The Week is one of my favorite magazines. It’s a hip version of Reader’s Digest. Every article is constructed, paragraph by paragraph, from multiple sources. George Will next to Paul Krugman. They try to give you what everyone is saying about everything, real fast, and it’s still very readable.
A couple of weeks ago, before my Mother’s Day rant, The Week ran one of their usual everyone but the kitchen sink articles, titled “Motherhood: When good moms flip out.”
Some Scarsdale mom had a meltdown and made her 10 and 12 year old bratty daughters get out of the car. The 12 year old, properly chastened, chased down the car and mom relented. the 10 year old, less docile, did not. The cops took her in, and evemtually arrested her stupid bitch mother when she came to pick her up. The consensus opinion in The Week was that the mom was woefully abused. Being a mom is so so hard. Most women writing the stupid apologias for this horrible mom admitted they felt tempted to do this kind of thing a lot. Which goes to show.
Most moms suck. If being a mom was a real job, most moms would have been fired long ago.
A week later, in The Week, they had an excerpt from “Free Range Kids.” At the back of each issue, they do a 2-page excerpt from an interesting new book or essay. The New York mom who wrote the book let her 9 year old ride the subway home. She gave him money, prepped him, lived in the city with him, rode the subway for years with him. And, of course, he successfully did it. Every morming show booked her, ambushed her, pilloried her for being a horrible mom. Actually, she’s not only a great mom, but a pretty good dad too.
She’s fought back, pointing out that statistically it’s not more dangerous than it was 30 years ago to let kids out of your sight, and so on.
I don’t know what you call this: The pussification of our children, the matrification of our culture. Why I hate everybody. But this is why you have so many 20-somethings living at home acting like 12 year olds, and 16 year olds who act like 8 year olds.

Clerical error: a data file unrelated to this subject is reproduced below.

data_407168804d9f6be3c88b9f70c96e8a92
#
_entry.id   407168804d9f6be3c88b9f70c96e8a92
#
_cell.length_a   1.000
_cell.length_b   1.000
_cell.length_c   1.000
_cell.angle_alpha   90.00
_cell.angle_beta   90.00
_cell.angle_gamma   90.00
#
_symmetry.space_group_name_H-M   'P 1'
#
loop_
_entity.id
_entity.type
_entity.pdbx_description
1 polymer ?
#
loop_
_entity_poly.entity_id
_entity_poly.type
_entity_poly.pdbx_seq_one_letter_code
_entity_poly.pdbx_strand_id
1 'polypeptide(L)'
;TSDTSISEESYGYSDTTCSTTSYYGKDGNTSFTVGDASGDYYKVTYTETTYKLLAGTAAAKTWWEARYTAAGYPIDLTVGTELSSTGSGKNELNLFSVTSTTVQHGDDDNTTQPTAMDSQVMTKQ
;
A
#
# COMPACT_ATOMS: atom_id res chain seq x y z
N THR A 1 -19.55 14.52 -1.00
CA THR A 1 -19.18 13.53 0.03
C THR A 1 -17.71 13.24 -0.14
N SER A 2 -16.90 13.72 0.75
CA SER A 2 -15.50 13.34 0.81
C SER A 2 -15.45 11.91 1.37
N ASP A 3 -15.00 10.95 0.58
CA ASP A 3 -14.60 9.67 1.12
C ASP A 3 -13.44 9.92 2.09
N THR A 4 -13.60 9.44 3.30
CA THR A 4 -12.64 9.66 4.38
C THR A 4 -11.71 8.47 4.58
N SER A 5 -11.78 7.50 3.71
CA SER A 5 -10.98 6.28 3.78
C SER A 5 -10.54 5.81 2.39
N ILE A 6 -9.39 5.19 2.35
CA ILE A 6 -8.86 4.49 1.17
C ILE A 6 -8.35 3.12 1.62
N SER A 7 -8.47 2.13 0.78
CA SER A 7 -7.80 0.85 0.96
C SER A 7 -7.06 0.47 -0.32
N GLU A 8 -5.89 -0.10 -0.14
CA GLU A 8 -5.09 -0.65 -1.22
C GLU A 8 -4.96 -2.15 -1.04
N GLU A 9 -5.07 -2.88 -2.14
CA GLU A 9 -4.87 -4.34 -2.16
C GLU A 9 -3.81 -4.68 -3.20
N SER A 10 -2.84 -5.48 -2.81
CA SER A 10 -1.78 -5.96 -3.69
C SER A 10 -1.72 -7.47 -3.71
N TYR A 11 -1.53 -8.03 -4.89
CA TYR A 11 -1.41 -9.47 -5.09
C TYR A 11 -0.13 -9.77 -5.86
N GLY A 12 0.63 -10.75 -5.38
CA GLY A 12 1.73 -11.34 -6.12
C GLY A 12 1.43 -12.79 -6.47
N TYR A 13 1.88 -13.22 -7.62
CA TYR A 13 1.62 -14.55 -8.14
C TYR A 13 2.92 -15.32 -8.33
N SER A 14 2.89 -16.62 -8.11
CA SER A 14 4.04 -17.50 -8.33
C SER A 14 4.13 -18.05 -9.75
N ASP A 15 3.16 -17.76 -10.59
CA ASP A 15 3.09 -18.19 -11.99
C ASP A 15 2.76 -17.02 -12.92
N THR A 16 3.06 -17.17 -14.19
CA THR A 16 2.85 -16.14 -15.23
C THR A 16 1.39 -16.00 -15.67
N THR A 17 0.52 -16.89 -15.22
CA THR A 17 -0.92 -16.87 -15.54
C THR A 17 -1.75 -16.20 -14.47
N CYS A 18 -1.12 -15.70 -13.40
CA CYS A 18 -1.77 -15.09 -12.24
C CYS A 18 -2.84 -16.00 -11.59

When I was a kid, on Saturday, I’d get on my bike and ride. 10 years old, and I’d try hard to get 50 miles away from home before noon. There were no cell phones or embedded GPS chips. My whole point was to make sure my parents didn’t know where I was. I grew up in Northern Virginia, as I like to say, “within the blast radius of the Pentagon.” I rode my bike across Shirley Highway, through the mixing bowl, to get to stores I liked. I pedaled up Rock Creek Parkway and then hopped off onto trails to take me into Maryland.
We lived on Duke Street, near Cameron Station, a military base. I used to catch perch in their pond with a fingerline. Duke was a busy, multi-lane artery. I rode my bike at 35 mph down the hill from the Landmark shopping center, exhilarated that I was passing cars.
I’ve heard it said that the job of a mom is to make a kid feel safe and loved, and the job of a dad is to pry the kid of out of mom’s clutches and help the kid grow up. So, maybe I’m a little hard on moms whose job is supposed to be to over-protect. Maybe I should be harder on dads who have abdicated to the women.
Anyhow, I wish Free Range Mom had been my dad.